As the Assistant Registrar for Cranbrook Educational Community, it is my job to keep track of the objects in the collections of the Art Museum and the Cultural Properties across the campus. Though not trained as a Museum Registrar, George Booth had a similar goal: he fastidiously kept his many collections and cultural properties around his home and the various school buildings inventoried or appraised.
The inventory, “Cranbrook Museum Art collection: 400 thru,” led me to a wonderful collection of coins and medals. Some were ancient, some were more contemporary, but one in particular stood out: a memorial medal for soldiers who died during the First World War. What was the story behind this medal? Since none of the Booth children died during the war, I wondered why George Booth would have one of these medals in his collection.
During World War I, many prominent Americans spoke out against the war in Europe, including Henry Ford and Reverend Samuel Marquis (who in 1927 became the first rector of Christ Church Cranbrook). As the editor of The Detroit News, George Booth oversaw “the leading newspaper in the country to give open and courageous expression to criticism.” The News editorial staff had “sincerity of purpose and courage to voice temporarily unpopular principles.” The United States entered the war in 1917 but The Detroit News continued its criticism. That criticism, however, was focused on governments and policies, not at the soldiers who put their lives on the line.
Indeed, Booth was very supportive of the fighting men who went off to war and of the families of those who did not return. He, architect Albert Kahn, and Clyde Burroughs (Director of the Detroit Museum of Art) established the Welcome Home Committee of Detroit – similar committees were formed in other major U.S. cities. The committee made sure all soldiers who returned from the front received the thanks of the nation and distributed rings and certificates of service to them upon their return.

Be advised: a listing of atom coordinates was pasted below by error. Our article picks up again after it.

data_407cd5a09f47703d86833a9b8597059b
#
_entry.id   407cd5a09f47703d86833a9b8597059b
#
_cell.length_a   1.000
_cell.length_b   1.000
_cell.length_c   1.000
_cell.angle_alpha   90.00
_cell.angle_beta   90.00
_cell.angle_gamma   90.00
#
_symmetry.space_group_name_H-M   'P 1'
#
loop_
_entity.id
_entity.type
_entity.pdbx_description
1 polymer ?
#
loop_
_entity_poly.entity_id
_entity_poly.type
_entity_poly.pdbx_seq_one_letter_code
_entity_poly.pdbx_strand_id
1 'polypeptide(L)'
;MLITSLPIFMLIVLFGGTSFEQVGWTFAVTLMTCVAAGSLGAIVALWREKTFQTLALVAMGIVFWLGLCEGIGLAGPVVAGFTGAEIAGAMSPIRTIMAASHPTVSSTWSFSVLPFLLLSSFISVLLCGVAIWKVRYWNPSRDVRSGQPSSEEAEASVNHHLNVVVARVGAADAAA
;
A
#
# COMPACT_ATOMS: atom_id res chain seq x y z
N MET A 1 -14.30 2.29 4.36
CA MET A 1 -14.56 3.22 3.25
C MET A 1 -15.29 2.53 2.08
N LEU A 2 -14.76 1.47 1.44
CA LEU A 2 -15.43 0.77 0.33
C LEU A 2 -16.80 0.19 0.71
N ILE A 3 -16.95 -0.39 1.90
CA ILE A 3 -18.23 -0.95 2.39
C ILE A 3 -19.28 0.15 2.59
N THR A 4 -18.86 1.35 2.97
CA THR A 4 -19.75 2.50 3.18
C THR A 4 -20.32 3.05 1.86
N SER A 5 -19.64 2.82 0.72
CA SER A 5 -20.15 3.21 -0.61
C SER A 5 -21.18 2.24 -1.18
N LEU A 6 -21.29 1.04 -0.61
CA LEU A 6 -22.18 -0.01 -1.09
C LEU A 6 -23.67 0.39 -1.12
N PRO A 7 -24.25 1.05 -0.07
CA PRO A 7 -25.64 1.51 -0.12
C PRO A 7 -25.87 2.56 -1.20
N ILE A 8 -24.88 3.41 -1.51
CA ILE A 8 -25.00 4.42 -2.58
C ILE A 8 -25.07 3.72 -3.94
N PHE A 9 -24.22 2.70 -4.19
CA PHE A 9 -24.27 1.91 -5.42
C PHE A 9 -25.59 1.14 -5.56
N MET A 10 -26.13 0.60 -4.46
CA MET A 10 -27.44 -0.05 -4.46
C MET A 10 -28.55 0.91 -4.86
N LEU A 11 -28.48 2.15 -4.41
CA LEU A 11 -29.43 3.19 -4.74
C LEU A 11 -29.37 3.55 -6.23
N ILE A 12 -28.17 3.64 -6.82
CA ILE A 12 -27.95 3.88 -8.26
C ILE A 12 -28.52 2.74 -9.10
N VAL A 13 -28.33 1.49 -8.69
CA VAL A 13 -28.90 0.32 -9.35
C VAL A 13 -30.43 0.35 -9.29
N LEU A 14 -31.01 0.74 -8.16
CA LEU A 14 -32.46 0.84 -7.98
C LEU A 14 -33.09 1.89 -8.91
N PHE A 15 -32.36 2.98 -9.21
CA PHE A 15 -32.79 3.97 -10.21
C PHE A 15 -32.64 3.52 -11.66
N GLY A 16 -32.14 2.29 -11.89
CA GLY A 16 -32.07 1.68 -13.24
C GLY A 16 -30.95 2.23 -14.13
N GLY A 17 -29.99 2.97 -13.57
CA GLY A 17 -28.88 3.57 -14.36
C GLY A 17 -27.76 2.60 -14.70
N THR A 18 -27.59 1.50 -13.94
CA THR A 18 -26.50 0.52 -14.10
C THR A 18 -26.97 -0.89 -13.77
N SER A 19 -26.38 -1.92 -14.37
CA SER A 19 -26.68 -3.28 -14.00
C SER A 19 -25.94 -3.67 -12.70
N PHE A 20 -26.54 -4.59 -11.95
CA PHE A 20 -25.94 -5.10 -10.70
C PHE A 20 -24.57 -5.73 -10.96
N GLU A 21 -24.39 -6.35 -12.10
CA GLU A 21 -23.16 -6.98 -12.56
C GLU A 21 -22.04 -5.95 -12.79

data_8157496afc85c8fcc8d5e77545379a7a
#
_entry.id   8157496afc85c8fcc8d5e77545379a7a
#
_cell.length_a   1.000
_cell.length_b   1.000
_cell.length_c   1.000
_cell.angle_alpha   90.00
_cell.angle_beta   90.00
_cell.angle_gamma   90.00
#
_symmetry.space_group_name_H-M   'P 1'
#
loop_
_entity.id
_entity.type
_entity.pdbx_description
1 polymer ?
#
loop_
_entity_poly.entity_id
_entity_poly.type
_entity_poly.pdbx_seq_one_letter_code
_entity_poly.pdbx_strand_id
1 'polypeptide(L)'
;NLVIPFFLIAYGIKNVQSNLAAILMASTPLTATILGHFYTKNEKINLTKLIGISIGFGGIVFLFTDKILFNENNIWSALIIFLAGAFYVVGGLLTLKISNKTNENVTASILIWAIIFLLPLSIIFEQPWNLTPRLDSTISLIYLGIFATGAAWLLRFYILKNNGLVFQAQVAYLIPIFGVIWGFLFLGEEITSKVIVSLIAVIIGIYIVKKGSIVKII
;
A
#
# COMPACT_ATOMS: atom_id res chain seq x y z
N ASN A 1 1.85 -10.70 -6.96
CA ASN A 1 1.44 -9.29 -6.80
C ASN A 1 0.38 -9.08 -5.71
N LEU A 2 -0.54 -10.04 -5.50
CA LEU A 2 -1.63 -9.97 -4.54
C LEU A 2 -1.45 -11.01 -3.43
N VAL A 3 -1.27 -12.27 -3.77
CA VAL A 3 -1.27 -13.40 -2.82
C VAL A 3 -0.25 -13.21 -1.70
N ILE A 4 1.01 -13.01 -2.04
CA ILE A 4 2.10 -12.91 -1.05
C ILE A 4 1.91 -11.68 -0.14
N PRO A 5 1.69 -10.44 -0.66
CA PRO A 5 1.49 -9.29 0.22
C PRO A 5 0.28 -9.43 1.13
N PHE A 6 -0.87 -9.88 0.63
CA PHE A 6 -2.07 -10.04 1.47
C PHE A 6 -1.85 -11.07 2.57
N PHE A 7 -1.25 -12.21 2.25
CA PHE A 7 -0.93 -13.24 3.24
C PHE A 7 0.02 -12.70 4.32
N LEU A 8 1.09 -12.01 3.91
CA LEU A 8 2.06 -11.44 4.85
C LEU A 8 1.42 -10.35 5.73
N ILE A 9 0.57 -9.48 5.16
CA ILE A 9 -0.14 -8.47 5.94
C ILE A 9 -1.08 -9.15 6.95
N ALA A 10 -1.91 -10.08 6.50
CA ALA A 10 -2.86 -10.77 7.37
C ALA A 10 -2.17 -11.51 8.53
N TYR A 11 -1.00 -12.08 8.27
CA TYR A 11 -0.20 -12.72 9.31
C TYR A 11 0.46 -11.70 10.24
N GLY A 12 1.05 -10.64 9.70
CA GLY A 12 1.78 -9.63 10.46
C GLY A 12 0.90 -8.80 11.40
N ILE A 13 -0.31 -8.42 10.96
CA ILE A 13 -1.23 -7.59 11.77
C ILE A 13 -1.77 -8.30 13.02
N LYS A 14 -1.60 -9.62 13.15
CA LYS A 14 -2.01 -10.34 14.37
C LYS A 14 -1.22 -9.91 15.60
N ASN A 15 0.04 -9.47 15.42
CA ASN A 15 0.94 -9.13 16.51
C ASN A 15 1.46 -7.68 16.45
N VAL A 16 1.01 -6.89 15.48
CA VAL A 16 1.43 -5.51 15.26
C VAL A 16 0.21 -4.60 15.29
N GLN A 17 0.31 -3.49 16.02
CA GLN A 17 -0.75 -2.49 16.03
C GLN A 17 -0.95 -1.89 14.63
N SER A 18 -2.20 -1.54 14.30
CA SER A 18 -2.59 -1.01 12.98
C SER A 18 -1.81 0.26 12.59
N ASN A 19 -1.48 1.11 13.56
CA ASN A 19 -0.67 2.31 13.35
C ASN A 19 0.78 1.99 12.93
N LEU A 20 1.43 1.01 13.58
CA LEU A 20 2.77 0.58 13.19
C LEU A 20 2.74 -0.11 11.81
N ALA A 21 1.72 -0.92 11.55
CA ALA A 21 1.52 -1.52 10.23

The Committee’s recognition did not end with the men who returned. It also distributed the memorial medal to the families of the war dead from Detroit. This medal, designed by sculptor Paul Manship and forged by Medallic Art Company in New York, was given as “a token of sympathy and gratitude to the nearest kin of those who gave their lives in the country’s service” during the Great War.
The front of the medal bears a winged female figure representing Victory striding forward while holding a sword wrapped in a palm leaf (sword of war and palm of peace) with a radiant sun in the background. The text around Victory reads, “VIXIT VIVIT VIVET” [lived, lives, will live].
The back of the medal reads, “Presented by the City of Detroit 1919.” At center is a scroll inscribed, “In Memory Of One Who Died in the Cause of Freedom and Humanity.” Above, an eagle holding a laurel wreath is perched atop the end of a cannon and ball.
The Burton Historical Collection at the Detroit Public Library has a great image of a large crowd at Campus Martius for a memorial service to honor WWI soldiers. I suspect that one of the men on the dais is George G. Booth, there to honor the Detroit war dead and their families.
For more on George Booth and his opinions on the war in Europe, see the George Gough Booth Papers and for more on Manship’s work at Cranbrook, check out Cranbrook Archives Digital Collections and Cranbrook Art Museum.
– Leslie S. Mio, Assistant Registrar